Friday, February 19, 2021 / 1:00PM /
Bukola Akinyele-Yisau for WebTV / Header Image Credit: Halal Angels Network
Islamic Finance Institutions have been tasked with developing and deploying tailor-made Shariah products and services for women. Mrs. Iram Zaidi, a development consultant, communication specialist and women's rights advocate, made this point while discussing "Women Entrepreneurship and Economic Development".
Speaking on the role of women in driving entrepreneurship and economic development, she said women have a critical role to play when it comes to developing global economies.
According to Zaidi, women empowerment entails poverty alleviation particularly in developing countries, which includes equitability in the distribution of wealth and resources.
She emphasized the need to deepen the conversation on gender inclusion in socio-economic activities, which is crucial for any nation that seeks to achieve economic growth and development.
On the Khadijat Initiative and its uniqueness as a female entrepreneurial platforms/network, Zaidi who is a board member, noted that the global initiative which started last year, was designed to support women entrepreneurs through innovation, and spur economic activities through women.
Also, she added that the target was the support of 1,100 women entrepreneurs, through innovative product and services, providing access to world class mentorship, networking opportunities, access to peer-to-peer (P2P) learning, technical trainings in partnership with institutions in the United Kingdom and across the globe.
Citing the global entrepreneurship monitoring report 2018 -2019, she observed that there are 153m women entrepreneurs across the globe. She was optimistic that women entrepreneurship was growing but faced the challenges of sustainability.
The women's right advocate speaking on the challenges of gender inclusion, and unlocking economic opportunities for women, noted that institutional challenges and the inability to access funding, constrained women in their quest for economic empowerment. The development consultant explained that women faced a US1.5trn financing deficit preventing them from either starting or growing their businesses, posing a challenge for them to access critical funds to grow or scale their businesses.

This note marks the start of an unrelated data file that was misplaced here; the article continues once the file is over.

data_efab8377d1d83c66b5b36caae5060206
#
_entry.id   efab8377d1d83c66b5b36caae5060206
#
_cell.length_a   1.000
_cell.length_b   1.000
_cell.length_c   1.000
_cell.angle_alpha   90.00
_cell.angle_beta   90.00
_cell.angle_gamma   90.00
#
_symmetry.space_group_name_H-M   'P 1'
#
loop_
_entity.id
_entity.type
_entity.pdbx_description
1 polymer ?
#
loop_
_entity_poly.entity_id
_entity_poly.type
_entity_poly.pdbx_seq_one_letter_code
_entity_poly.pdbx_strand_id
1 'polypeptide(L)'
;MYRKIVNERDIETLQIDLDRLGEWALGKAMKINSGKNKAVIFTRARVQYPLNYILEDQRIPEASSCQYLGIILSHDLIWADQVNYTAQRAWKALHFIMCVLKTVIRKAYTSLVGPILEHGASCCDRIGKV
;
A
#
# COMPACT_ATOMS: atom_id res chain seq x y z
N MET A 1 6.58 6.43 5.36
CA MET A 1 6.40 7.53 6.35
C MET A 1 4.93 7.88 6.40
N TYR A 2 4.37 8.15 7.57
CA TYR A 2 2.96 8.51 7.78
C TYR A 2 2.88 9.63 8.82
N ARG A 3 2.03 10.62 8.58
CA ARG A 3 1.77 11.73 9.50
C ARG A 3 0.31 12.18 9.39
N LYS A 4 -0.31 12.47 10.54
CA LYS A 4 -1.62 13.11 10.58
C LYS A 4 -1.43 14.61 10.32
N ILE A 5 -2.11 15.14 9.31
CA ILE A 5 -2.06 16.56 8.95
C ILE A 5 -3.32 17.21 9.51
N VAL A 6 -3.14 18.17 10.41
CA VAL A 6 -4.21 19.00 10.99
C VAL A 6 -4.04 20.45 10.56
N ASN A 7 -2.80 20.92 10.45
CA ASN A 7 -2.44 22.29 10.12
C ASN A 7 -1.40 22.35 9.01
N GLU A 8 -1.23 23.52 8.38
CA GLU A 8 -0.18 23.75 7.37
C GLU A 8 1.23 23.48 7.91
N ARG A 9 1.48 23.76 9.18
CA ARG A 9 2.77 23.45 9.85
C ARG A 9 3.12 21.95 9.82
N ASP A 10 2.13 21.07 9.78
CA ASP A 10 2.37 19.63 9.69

"In many countries, women do not have the right to own a house because of the laws which is gender-biased, illiteracy is equally a factor in many developing countries that hinders women from starting their businesses while male members of society have better access to education and technology" she said.
Zaidi called for the unlocking of economic opportunities for women. She believed that bank loans should be made easier for women, and that lending institutions should come up with innovative and tailor-made products for women.
From a policy perspective she called for investments in human capital development, that gives girls and women the opportunity to acquire skills and develop expertise in several fields.
She made a strong case for an improvement of female participation in science, technology, engineering, and maths (STEM).
The development expert also stressed the need for the huge gap in the technology sector to be addressed, to accommodate more women in various segments of the tech ecosystem.
She tasked policymakers and investors to support initiatives like the "Women Incubator Initiative" that would encourage female innovation and creativity.
Zaidi called for the development of more gender-based products and services in the financial services, to address the population of unbanked women in Nigeria and Africa.
"Digital banking should be employed to meet the financial and payment needs of more women, especially those in rural areas. There is a need to make banking services more accessible to women" she said.